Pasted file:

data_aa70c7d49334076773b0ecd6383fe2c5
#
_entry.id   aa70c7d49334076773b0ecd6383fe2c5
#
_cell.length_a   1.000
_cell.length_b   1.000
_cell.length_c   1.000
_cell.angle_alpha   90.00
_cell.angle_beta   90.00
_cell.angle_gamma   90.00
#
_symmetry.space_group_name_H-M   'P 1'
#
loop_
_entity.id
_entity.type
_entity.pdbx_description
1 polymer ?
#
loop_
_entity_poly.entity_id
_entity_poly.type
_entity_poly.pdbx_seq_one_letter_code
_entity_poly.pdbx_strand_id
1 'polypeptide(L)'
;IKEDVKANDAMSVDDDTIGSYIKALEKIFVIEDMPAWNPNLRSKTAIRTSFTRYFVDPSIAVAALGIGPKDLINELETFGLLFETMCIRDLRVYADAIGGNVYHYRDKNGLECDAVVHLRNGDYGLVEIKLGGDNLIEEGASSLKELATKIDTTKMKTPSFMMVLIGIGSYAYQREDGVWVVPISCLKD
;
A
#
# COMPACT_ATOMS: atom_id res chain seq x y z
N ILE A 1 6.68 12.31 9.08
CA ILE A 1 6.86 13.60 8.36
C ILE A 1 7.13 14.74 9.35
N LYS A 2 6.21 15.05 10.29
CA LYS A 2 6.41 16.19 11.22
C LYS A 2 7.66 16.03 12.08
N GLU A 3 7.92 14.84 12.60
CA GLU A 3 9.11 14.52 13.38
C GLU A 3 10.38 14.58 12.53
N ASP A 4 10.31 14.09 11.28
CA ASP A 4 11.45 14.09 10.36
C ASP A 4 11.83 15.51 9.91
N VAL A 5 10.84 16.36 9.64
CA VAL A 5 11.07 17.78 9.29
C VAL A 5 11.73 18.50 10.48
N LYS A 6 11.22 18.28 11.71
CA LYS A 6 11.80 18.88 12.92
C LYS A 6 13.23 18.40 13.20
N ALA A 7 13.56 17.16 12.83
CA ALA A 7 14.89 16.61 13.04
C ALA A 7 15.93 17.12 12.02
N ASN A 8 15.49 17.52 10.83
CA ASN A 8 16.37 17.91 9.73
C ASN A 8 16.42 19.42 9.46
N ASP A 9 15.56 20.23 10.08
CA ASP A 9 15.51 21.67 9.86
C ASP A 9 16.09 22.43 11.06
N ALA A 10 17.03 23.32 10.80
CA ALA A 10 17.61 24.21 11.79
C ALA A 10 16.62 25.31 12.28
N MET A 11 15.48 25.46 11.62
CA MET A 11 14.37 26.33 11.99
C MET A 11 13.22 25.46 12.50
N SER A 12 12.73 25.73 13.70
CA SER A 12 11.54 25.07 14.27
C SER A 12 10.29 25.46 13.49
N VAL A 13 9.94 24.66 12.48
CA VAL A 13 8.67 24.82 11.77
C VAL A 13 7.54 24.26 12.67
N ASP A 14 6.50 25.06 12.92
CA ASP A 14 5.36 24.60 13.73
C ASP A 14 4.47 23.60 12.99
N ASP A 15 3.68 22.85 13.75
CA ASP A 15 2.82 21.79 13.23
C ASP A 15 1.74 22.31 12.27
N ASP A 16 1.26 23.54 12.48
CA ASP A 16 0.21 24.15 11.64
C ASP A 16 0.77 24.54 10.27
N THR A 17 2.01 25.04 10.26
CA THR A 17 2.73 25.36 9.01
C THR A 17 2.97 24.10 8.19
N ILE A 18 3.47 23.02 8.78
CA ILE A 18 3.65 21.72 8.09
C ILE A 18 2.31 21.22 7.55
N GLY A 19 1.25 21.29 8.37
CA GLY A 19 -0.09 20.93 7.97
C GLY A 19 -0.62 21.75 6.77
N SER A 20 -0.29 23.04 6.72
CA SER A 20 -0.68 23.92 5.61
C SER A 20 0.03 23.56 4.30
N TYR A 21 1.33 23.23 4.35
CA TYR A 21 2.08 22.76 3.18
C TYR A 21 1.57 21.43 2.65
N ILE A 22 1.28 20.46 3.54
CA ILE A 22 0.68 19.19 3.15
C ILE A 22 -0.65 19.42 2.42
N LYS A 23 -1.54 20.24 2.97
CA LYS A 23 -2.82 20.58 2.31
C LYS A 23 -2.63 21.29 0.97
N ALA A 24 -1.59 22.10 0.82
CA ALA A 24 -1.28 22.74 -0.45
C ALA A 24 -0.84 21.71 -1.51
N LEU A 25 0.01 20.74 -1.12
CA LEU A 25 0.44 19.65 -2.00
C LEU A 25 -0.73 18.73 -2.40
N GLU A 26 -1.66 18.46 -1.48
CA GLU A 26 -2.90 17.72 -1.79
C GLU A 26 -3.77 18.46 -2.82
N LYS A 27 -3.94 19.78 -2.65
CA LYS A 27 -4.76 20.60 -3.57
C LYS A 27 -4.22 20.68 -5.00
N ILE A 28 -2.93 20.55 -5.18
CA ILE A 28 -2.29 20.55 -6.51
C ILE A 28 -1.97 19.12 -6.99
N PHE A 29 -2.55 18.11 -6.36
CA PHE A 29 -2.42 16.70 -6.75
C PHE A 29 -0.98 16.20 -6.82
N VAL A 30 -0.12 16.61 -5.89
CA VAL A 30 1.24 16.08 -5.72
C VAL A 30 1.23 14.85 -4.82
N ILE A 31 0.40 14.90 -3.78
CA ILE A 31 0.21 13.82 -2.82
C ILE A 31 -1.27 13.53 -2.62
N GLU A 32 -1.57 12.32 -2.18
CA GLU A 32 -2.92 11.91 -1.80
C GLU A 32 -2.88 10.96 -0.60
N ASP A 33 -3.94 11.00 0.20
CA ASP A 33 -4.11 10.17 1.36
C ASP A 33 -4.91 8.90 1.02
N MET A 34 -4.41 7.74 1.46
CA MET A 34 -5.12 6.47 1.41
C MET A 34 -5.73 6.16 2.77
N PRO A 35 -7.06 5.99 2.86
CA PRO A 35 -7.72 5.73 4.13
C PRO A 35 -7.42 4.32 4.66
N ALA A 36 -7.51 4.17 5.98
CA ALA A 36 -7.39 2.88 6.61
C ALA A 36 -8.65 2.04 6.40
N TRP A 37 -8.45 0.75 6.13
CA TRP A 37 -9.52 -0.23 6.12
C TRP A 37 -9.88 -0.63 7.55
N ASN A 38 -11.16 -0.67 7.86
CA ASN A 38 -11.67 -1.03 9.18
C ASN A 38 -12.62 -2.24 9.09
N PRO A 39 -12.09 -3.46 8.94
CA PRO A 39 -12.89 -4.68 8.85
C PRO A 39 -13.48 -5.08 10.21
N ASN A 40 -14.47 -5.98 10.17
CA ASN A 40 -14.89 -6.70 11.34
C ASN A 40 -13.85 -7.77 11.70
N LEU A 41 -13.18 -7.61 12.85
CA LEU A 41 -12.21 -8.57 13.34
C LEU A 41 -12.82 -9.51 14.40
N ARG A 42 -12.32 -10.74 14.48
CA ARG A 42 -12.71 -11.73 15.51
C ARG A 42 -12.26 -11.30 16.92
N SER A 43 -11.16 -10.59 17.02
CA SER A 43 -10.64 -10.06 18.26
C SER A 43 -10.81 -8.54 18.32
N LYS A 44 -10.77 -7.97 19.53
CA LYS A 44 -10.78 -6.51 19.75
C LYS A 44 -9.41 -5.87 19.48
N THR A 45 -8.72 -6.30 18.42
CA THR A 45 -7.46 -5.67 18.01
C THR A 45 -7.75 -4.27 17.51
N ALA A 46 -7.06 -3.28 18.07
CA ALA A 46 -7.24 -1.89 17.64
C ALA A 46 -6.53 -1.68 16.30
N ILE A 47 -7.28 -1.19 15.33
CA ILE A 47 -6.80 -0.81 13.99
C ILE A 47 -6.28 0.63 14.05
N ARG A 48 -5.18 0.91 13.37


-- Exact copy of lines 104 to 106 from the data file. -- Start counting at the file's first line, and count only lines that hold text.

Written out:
CA LEU A 25 0.44 19.65 -2.00
C LEU A 25 -0.73 18.73 -2.40
N GLU A 26 -1.66 18.46 -1.48